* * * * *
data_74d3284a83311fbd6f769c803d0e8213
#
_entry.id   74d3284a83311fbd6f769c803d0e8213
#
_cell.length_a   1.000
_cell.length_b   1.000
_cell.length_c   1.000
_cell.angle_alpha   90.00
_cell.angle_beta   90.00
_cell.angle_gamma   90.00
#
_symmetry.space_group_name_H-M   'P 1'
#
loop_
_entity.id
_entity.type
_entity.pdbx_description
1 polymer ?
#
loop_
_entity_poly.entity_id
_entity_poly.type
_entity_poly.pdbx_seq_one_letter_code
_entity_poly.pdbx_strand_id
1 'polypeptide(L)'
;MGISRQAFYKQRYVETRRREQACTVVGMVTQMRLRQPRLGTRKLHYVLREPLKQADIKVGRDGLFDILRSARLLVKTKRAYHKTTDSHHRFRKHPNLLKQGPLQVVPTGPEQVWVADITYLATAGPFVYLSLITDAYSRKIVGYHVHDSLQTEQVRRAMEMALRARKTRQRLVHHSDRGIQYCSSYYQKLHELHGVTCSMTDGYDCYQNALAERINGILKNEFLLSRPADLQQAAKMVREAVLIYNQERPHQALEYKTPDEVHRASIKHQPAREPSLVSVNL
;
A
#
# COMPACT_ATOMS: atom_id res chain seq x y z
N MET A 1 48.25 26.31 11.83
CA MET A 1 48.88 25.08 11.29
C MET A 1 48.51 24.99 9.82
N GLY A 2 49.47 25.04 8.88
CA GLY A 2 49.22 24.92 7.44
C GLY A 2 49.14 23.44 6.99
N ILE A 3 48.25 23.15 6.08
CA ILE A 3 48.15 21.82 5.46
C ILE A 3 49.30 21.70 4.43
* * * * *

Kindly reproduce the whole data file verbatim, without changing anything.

data_74d3284a83311fbd6f769c803d0e8213
#
_entry.id   74d3284a83311fbd6f769c803d0e8213
#
_cell.length_a   1.000
_cell.length_b   1.000
_cell.length_c   1.000
_cell.angle_alpha   90.00
_cell.angle_beta   90.00
_cell.angle_gamma   90.00
#
_symmetry.space_group_name_H-M   'P 1'
#
loop_
_entity.id
_entity.type
_entity.pdbx_description
1 polymer ?
#
loop_
_entity_poly.entity_id
_entity_poly.type
_entity_poly.pdbx_seq_one_letter_code
_entity_poly.pdbx_strand_id
1 'polypeptide(L)'
;MGISRQAFYKQRYVETRRREQACTVVGMVTQMRLRQPRLGTRKLHYVLREPLKQADIKVGRDGLFDILRSARLLVKTKRAYHKTTDSHHRFRKHPNLLKQGPLQVVPTGPEQVWVADITYLATAGPFVYLSLITDAYSRKIVGYHVHDSLQTEQVRRAMEMALRARKTRQRLVHHSDRGIQYCSSYYQKLHELHGVTCSMTDGYDCYQNALAERINGILKNEFLLSRPADLQQAAKMVREAVLIYNQERPHQALEYKTPDEVHRASIKHQPAREPSLVSVNL
;
A
#
# COMPACT_ATOMS: atom_id res chain seq x y z
N MET A 1 48.25 26.31 11.83
CA MET A 1 48.88 25.08 11.29
C MET A 1 48.51 24.99 9.82
N GLY A 2 49.47 25.04 8.88
CA GLY A 2 49.22 24.92 7.44
C GLY A 2 49.14 23.44 6.99
N ILE A 3 48.25 23.15 6.08
CA ILE A 3 48.15 21.82 5.46
C ILE A 3 49.30 21.70 4.43